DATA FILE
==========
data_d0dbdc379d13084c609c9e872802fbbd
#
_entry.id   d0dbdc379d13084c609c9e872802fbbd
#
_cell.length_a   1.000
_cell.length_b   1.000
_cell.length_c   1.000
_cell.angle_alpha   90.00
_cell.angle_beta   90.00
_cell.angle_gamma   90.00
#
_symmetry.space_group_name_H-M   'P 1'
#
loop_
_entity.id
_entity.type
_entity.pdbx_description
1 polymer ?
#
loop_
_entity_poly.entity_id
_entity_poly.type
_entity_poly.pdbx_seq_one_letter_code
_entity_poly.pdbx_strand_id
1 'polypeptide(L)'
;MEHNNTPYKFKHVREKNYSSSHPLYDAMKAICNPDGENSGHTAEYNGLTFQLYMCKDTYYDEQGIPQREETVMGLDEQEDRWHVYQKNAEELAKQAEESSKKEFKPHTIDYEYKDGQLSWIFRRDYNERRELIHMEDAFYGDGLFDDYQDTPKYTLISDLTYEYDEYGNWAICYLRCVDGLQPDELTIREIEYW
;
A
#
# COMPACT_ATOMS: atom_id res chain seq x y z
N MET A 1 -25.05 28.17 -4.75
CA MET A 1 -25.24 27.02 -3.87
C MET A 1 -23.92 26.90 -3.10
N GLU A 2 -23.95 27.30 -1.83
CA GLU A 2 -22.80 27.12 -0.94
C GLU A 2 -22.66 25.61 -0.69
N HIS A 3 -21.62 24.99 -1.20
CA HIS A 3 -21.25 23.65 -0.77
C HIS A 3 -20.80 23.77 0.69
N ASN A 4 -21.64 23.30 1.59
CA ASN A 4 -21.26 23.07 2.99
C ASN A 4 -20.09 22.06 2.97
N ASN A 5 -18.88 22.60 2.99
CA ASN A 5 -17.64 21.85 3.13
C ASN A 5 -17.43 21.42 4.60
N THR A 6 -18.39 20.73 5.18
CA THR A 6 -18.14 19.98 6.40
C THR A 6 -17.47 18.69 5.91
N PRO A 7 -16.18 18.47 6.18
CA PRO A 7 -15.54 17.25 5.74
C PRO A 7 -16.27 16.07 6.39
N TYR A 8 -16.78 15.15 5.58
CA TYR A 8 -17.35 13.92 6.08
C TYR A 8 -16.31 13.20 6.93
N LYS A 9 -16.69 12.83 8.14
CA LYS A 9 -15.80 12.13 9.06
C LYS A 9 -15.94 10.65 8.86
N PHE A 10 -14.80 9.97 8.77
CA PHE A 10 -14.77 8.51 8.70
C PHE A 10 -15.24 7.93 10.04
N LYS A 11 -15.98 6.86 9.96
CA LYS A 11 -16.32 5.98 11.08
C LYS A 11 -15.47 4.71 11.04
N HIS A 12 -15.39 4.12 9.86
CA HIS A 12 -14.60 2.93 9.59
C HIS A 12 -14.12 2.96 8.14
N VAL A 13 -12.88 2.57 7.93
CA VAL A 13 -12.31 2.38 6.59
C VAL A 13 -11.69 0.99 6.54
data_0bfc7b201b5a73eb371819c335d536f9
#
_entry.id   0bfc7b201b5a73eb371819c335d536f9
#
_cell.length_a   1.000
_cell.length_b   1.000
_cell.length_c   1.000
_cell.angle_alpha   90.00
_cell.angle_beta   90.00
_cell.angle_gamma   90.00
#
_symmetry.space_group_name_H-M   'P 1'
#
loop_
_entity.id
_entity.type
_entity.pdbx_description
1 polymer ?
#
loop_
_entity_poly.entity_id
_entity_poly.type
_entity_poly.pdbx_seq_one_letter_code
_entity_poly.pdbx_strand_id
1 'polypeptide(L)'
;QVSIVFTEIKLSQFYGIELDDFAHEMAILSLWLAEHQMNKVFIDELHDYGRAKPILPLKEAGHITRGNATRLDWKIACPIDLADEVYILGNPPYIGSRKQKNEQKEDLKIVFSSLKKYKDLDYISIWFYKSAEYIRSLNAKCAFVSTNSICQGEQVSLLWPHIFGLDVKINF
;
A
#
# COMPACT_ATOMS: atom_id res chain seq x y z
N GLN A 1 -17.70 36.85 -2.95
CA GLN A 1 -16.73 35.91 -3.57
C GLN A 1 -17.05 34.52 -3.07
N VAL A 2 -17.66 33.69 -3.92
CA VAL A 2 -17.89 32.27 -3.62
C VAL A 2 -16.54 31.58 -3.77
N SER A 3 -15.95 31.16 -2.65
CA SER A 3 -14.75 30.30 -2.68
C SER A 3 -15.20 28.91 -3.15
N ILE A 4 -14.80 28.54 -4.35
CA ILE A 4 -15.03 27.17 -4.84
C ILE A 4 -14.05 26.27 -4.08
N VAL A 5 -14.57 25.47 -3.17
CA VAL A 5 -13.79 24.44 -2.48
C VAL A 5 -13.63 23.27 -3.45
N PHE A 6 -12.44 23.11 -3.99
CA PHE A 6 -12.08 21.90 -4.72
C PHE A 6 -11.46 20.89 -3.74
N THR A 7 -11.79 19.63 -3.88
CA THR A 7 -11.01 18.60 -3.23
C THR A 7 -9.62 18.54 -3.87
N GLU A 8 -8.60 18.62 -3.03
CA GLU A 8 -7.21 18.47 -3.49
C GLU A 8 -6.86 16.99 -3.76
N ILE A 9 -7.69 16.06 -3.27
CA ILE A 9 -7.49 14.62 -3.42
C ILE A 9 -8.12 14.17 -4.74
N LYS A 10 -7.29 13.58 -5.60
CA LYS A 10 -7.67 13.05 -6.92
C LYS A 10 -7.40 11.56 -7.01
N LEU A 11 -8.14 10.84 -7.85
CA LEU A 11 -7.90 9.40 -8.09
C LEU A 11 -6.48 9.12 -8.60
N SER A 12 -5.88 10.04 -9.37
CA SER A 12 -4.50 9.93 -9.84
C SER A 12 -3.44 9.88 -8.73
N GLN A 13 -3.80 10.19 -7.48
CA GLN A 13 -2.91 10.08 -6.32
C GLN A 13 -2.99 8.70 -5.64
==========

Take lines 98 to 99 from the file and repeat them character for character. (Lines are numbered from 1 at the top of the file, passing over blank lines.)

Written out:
#
# COMPACT_ATOMS: atom_id res chain seq x y z